NEW CONTRACTS

New contracts continue to fall relative to last year, single-family detached homes driving the trend. There were 5,377 new contracts in March in the DC Metro Region, down 5.2 percent from this time last year, and the sharpest year-over-year drop in two years. New contract activity rose 25.7 percent from last month, but this is in line with seasonal patterns. This is the fourth year-over-year decline in five months for new contracts. Single-family homes which account for nearly half of all new contracts in any given month are driving the overall decline, falling 10.3 percent from last year. New contracts on townhomes and condos remained relatively steady. Townhomes are up 0.8 percent from this time last year, and condos fell a mere 0.1 percent, a decline of one contract. The recent trend of increasing sales and declining new contracts could indicate that fewer contracts are failing to settle compared to last year. This could be a result of fewer bank-mediated properties in the market.

INVENTORY

Low inventory continues across the region, lowest proportion of townhome listings on record. There were 6,289 active listings in the DC Metro Region at the end of March, a drop of over 4,200 listings from last year. The inventory shortage continues to impact all property segments, with active listings down over 40 percent across the board relative to last year. Townhomes continue to have the lowest supply, accounting for only 15.8 percent of all listings in the region, which is the lowest proportion on record with data available back to 1997. The subtle signs of improvement in new listings that occurred last month have faded. There were 5,817 new listings in March, 15.8 percent lower than last March. New listings rose 28.1 percent from last month, but this is well below the 10-year average February-to-March change for the region of +41.1 percent. This could highlight lingering uncertainty with sellers despite the rising sales prices. It could also reflect that many sellers decided to list their properties earlier than typical seasonal patterns. The low inventory continues to drive down the median days on market, which at 15 days is 26 days lower than March 2012, and is the lowest of any month since September 2005. The average sale-to-list price ratio continues to climb, up to 97.6 percent, the highest ratio for the DC Metro Region in nearly seven years.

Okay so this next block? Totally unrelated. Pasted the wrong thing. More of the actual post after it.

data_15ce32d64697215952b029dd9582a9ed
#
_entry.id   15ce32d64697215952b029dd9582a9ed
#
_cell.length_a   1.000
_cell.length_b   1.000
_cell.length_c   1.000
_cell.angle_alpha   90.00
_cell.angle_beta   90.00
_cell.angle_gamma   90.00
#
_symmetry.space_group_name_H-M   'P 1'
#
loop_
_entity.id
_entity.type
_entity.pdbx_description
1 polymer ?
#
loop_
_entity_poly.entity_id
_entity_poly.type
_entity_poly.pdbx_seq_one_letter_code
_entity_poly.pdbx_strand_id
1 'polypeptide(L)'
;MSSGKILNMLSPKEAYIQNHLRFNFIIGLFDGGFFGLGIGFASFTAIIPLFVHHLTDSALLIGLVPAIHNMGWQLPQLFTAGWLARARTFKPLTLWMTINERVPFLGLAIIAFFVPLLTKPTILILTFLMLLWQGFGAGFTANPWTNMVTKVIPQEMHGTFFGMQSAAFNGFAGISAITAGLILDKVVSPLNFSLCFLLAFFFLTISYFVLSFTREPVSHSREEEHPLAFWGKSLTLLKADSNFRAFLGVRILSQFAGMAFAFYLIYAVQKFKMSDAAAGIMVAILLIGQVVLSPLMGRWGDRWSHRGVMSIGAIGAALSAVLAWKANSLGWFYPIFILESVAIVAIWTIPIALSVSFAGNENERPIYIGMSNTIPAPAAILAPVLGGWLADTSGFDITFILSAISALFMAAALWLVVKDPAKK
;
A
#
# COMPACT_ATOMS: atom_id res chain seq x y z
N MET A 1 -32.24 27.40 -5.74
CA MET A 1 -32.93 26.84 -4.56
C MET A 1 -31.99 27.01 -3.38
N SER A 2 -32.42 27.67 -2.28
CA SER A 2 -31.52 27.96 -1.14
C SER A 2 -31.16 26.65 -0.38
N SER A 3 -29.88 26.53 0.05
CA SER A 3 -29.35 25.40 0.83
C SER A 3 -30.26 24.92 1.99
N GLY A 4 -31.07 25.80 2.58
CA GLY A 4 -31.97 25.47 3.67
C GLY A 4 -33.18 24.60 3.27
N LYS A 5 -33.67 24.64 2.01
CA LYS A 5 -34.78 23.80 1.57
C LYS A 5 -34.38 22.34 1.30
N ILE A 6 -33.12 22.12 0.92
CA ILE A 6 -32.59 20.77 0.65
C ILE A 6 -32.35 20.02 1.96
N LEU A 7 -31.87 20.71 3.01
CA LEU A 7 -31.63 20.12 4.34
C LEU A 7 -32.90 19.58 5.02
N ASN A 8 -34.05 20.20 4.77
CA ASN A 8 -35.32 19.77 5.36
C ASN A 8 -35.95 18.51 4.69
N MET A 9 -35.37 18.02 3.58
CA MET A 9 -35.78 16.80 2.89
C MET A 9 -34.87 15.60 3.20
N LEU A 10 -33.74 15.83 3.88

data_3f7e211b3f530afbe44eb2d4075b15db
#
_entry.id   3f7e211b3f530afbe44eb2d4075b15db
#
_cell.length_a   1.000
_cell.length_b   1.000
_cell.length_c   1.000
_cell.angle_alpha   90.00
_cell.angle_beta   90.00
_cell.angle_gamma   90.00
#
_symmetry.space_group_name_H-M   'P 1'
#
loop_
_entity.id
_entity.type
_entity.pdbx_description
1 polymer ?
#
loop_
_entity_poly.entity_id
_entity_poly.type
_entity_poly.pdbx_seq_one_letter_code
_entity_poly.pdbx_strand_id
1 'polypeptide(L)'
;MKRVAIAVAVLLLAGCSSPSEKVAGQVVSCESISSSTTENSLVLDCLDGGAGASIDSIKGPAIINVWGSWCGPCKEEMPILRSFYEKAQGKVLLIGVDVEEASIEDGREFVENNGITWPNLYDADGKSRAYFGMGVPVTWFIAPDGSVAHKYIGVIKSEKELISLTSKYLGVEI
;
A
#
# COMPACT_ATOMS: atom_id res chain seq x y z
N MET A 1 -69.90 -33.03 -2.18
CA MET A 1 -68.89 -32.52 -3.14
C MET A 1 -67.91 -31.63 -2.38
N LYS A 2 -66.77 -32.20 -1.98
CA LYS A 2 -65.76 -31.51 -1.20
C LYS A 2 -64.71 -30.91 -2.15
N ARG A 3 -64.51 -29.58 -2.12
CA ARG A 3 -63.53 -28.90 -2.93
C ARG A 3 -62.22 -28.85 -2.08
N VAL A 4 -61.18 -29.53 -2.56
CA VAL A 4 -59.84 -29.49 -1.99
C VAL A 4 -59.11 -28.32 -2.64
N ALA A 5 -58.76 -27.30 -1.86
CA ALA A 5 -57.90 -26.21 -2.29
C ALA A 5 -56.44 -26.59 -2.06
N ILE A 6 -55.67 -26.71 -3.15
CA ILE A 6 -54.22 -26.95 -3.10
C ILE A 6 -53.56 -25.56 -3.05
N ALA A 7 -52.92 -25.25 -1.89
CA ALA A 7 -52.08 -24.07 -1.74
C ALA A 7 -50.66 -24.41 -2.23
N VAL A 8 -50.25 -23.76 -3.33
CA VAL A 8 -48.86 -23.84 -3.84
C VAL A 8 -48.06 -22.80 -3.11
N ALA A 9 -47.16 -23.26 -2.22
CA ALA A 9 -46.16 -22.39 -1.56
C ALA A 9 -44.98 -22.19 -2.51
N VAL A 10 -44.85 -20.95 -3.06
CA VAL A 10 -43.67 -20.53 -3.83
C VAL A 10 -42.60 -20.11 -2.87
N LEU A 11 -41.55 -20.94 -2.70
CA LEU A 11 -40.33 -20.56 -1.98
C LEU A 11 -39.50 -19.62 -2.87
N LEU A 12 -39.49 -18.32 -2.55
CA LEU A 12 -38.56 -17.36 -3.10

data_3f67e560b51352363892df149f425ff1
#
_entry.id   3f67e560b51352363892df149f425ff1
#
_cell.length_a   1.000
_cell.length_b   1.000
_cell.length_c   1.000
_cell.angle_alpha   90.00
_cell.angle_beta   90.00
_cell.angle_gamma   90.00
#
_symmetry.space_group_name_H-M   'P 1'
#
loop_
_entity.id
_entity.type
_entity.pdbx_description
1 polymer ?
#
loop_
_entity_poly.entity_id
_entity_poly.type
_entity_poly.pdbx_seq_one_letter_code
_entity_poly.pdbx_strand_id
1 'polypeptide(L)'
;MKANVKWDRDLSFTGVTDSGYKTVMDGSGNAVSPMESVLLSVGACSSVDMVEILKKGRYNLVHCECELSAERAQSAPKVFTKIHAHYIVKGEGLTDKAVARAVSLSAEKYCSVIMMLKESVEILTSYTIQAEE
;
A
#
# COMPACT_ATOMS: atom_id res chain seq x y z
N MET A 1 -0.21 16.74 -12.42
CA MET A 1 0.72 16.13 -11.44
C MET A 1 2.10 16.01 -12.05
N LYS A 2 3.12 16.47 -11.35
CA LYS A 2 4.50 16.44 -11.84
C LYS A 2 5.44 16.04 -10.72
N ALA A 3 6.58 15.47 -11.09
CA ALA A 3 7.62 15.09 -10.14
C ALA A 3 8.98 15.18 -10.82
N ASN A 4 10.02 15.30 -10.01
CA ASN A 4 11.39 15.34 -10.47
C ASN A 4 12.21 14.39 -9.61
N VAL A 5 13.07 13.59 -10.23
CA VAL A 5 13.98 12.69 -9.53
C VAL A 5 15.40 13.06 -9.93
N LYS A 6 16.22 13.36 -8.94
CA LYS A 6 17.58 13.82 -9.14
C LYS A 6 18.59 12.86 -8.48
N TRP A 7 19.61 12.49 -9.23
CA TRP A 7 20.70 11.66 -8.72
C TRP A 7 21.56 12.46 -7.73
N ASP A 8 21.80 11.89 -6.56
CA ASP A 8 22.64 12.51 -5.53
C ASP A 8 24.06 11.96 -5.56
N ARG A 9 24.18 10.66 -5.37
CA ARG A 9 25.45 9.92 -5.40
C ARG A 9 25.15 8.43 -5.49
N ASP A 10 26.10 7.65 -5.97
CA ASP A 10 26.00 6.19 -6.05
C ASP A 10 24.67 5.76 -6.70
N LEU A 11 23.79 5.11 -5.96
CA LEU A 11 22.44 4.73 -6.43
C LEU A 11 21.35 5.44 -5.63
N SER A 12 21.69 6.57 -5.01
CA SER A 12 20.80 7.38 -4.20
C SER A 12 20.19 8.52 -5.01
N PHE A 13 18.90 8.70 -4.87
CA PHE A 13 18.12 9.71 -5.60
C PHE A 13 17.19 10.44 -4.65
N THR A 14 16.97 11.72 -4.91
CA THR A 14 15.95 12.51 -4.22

About the RBI Metro Housing Market Update

The DC Metro Area Housing Market Update provides unique insights into the state of the current housing market by measuring the number of new pending sales, trends by home characteristics, and key indicators through the most recent month compiled directly from Multiple Listing Service (MLS) data in RBI’s proprietary database. The bulk of this report’s content is readily available, down to the ZIP code level of granularity, via interactive charts and reports offered via rbiEXPERT, a premium subscription service offered to real estate professionals interested in growing their business with the help of industry-leading and user-friendly analytics. The DC Metro Area housing market includes: Washington, D.C., Montgomery County and Prince George’s County in Maryland, and Alexandria City, Arlington County, Fairfax County, Fairfax City, and Falls Church City in Virginia.

DC Metro Area, market analysis, press release